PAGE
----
The world unites against cancer, killer of more than 9m people in 2018

Gone are the days when you eat whatever you like, apply your cream of choice or see a minor growth on the body without getting the cancer scare. Each year, on February 4, the world marks World Cancer Day to raise awareness of what can be done in the fight against the global cancer epidemic.

Cancer is a generic term for a large group of diseases that can affect any part of the body. They are also called malignant tumours and neoplasms because of their ability to create rapid abnormal cells that invade adjoining parts of the body and spread to other organs.

Presently, cancer is the second leading cause of death globally. It is responsible for an estimated 9.6 million deaths in 2018. Globally, about 1 in 6 deaths is due to cancer.

In 2018 alone, approximately 18.1 million new cases were discovered, putting the global cancer burden on a strain. The most commonly diagnosed cancers among African men are prostate, accounting for 31 percent of all cancers, lung (15 percent), while colon and rectum accounted for 9 percent. Among African women, the most common cancers are breast (32 percent of all cancers), lung (11 percent), colon and rectum (9 percent).

Cancer has been linked to obesity, sudden weight gain or weight loss, bad eating habits, stress and lack of exercise. According to the World Health Organisation (WHO), between 30 percent to 50 percent of cancers can be prevented by avoiding risk causing factors and early detection.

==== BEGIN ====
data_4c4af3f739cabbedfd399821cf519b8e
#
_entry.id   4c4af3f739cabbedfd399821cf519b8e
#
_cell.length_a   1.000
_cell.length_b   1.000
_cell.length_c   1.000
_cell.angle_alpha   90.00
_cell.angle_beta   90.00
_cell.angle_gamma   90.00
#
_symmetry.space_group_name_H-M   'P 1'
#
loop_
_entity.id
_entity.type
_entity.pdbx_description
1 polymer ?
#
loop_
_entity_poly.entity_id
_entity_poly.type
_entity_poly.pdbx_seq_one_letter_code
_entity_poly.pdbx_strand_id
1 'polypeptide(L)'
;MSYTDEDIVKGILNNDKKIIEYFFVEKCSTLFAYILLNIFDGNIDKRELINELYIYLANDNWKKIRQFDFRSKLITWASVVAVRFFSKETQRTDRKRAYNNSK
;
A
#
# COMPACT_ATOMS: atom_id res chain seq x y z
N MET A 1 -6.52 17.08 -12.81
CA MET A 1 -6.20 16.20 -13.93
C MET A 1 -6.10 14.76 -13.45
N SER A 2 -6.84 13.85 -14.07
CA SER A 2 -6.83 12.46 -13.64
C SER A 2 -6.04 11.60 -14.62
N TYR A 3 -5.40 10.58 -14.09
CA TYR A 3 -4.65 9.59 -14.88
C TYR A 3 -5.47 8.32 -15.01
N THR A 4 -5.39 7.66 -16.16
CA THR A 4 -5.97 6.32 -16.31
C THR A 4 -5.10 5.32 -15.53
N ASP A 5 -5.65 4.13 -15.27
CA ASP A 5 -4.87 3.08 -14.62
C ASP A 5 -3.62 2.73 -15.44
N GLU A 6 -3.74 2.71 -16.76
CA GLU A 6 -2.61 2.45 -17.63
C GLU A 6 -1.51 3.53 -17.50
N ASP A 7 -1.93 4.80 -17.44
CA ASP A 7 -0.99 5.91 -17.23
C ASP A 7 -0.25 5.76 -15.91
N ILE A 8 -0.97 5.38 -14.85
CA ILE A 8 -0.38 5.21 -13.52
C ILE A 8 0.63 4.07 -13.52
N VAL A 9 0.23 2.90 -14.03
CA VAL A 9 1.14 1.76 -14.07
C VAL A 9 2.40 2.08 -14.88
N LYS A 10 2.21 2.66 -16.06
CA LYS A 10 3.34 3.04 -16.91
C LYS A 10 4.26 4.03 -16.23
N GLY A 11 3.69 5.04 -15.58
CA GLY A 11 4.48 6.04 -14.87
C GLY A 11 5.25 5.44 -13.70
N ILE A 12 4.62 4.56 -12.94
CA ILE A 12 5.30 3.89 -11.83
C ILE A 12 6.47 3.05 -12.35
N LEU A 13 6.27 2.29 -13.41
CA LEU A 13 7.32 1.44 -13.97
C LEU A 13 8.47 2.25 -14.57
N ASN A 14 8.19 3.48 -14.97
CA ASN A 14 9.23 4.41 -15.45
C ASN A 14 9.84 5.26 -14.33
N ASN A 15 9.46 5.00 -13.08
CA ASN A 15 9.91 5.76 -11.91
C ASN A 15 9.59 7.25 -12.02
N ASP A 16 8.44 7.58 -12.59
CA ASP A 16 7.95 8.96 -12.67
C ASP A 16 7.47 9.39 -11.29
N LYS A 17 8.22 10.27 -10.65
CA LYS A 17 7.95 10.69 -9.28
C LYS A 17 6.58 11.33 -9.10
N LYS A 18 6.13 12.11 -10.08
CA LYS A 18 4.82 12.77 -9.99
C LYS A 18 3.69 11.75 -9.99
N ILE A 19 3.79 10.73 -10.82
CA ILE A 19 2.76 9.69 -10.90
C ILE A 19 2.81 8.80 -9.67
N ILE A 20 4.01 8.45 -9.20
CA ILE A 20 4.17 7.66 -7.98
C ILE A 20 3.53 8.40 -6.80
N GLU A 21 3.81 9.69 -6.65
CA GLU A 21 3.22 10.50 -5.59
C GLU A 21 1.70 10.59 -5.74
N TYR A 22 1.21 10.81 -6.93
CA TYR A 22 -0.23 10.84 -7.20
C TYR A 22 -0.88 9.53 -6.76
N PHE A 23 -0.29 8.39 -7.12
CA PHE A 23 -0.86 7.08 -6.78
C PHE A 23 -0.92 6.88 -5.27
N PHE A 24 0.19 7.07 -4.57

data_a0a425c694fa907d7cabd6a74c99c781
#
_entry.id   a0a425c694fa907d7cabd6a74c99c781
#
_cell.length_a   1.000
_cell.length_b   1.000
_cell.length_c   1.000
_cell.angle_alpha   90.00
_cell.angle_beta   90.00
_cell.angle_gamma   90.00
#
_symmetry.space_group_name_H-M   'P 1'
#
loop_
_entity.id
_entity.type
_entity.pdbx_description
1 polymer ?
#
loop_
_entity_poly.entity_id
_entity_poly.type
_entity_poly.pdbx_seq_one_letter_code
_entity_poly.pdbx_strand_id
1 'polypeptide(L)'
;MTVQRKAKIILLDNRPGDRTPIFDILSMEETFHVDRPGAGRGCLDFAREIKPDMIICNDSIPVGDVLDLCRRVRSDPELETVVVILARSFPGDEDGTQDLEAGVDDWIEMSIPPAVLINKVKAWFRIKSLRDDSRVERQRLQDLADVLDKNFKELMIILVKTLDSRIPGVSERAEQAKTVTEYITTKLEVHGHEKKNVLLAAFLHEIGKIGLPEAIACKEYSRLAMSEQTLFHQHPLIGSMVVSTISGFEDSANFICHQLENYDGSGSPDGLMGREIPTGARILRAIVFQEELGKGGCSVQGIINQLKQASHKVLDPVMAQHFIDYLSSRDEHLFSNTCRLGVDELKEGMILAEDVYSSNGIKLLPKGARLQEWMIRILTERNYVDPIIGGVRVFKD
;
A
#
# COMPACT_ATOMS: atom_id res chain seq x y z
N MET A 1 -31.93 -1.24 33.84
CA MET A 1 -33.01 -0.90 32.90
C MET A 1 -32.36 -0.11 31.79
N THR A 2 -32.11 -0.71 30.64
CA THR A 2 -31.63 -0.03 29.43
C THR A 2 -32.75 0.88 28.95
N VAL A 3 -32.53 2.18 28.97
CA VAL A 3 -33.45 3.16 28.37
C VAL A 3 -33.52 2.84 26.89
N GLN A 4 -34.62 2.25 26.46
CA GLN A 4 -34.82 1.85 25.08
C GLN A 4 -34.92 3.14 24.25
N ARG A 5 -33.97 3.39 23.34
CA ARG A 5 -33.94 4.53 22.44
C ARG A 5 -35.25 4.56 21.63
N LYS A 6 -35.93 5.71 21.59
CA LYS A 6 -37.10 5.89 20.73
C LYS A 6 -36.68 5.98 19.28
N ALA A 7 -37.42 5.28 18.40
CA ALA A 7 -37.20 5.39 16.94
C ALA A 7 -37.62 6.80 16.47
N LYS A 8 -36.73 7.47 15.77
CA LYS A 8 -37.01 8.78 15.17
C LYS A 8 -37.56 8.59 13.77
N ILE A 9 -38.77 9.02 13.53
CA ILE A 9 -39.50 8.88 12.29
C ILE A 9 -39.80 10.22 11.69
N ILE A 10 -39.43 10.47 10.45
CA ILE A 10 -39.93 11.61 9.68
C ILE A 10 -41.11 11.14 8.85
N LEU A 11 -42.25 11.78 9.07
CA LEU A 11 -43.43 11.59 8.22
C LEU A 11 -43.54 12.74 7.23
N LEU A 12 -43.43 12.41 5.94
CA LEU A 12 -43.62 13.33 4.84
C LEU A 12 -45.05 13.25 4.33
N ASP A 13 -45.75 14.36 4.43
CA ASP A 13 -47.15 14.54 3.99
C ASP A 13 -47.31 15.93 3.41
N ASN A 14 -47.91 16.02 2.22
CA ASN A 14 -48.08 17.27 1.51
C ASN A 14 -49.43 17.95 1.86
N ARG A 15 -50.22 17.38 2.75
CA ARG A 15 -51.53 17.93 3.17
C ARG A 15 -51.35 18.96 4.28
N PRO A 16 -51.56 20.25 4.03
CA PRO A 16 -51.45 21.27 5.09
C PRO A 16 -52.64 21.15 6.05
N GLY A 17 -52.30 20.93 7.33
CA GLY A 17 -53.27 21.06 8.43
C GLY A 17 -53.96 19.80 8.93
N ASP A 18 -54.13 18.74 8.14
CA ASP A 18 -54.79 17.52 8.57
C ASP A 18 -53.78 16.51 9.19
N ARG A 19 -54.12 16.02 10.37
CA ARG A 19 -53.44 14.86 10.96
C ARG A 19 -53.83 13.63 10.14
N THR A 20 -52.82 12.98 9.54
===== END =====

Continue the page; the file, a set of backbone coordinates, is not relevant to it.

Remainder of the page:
Different cancers have different risk factors. Some risk factors can actually cause cancer, while others may simply be more common in people who get cancer. Exposing the skin to strong sunlight is a risk factor for skin cancer. Old age is also a risk factor for cancer, but old age by itself does not cause cancer.

Understandably, our lifestyles require that we are always on the go. This lifestyle is also reflected in the way we prepare/eat our meals and in the things we consume. These days, people live on canned foods, fast foods that are already packaged and ready to eat. Scientists have proven that majority of these foods are low in antioxidants. Antioxidants are substances that may protect cells from the damage and if these antioxidants are low, the chances of getting cancer increases.

Tobacco use (including cigarettes and smokeless tobacco) is the single most important risk factor for cancer and is responsible for approximately 22 percent of cancer-related deaths globally.

Exercising is a good way of preventing cancer as it is said to lower risks of several cancers. People, especially those who increase their physical activity after menopause have a lower risk of breast cancer than women who do not. Lack of physical activity is linked to being overweight and excess weight causes the body to produce and circulate more estrogen and insulin, hormones that can stimulate cancer growth.

2019 marks the launch of the 3-year ‘I Am and I Will’ campaign, an empowering call-to-action urging for personal commitment and representing the power of individual action taken now to impact the future. The best way is by committing to a healthy living that goes beyond one day of not smoking, or one day of eating properly cooked food. Secondly, committing to regular check-up will aid in the fight against the global menace.